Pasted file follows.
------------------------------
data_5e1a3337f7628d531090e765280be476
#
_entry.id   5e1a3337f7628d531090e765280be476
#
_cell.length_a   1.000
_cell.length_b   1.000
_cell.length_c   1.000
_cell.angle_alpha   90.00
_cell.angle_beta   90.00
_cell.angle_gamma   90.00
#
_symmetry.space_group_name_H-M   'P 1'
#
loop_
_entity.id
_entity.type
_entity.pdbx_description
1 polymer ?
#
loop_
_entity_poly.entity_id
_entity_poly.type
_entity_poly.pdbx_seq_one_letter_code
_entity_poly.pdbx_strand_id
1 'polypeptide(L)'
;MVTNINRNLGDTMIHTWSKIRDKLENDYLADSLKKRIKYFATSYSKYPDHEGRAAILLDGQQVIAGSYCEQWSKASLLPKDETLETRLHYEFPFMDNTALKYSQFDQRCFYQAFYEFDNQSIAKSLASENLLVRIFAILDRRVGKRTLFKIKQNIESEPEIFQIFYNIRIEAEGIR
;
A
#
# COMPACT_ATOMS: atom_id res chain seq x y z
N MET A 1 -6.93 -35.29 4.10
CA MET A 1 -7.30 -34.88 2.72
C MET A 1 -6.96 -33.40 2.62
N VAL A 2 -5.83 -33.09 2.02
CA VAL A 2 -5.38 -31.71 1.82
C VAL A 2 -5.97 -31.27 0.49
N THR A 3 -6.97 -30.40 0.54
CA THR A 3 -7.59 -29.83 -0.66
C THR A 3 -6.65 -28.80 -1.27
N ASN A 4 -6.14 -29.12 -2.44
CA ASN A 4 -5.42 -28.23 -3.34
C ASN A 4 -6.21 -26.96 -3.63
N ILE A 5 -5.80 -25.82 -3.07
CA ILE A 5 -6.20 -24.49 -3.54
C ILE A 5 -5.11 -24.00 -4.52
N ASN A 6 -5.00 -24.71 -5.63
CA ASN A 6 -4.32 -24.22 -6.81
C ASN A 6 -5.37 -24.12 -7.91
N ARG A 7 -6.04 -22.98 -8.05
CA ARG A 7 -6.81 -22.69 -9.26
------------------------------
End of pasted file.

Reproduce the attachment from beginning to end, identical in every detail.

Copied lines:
data_5e1a3337f7628d531090e765280be476
#
_entry.id   5e1a3337f7628d531090e765280be476
#
_cell.length_a   1.000
_cell.length_b   1.000
_cell.length_c   1.000
_cell.angle_alpha   90.00
_cell.angle_beta   90.00
_cell.angle_gamma   90.00
#
_symmetry.space_group_name_H-M   'P 1'
#
loop_
_entity.id
_entity.type
_entity.pdbx_description
1 polymer ?
#
loop_
_entity_poly.entity_id
_entity_poly.type
_entity_poly.pdbx_seq_one_letter_code
_entity_poly.pdbx_strand_id
1 'polypeptide(L)'
;MVTNINRNLGDTMIHTWSKIRDKLENDYLADSLKKRIKYFATSYSKYPDHEGRAAILLDGQQVIAGSYCEQWSKASLLPKDETLETRLHYEFPFMDNTALKYSQFDQRCFYQAFYEFDNQSIAKSLASENLLVRIFAILDRRVGKRTLFKIKQNIESEPEIFQIFYNIRIEAEGIR
;
A
#
# COMPACT_ATOMS: atom_id res chain seq x y z
N MET A 1 -6.93 -35.29 4.10
CA MET A 1 -7.30 -34.88 2.72
C MET A 1 -6.96 -33.40 2.62
N VAL A 2 -5.83 -33.09 2.02
CA VAL A 2 -5.38 -31.71 1.82
C VAL A 2 -5.97 -31.27 0.49
N THR A 3 -6.97 -30.40 0.54
CA THR A 3 -7.59 -29.83 -0.66
C THR A 3 -6.65 -28.80 -1.27
N ASN A 4 -6.14 -29.12 -2.44
CA ASN A 4 -5.42 -28.23 -3.34
C ASN A 4 -6.21 -26.96 -3.63
N ILE A 5 -5.80 -25.82 -3.07
CA ILE A 5 -6.20 -24.49 -3.54
C ILE A 5 -5.11 -24.00 -4.52
N ASN A 6 -5.00 -24.71 -5.63
CA ASN A 6 -4.32 -24.22 -6.81
C ASN A 6 -5.37 -24.12 -7.91
N ARG A 7 -6.04 -22.98 -8.05
CA ARG A 7 -6.81 -22.69 -9.26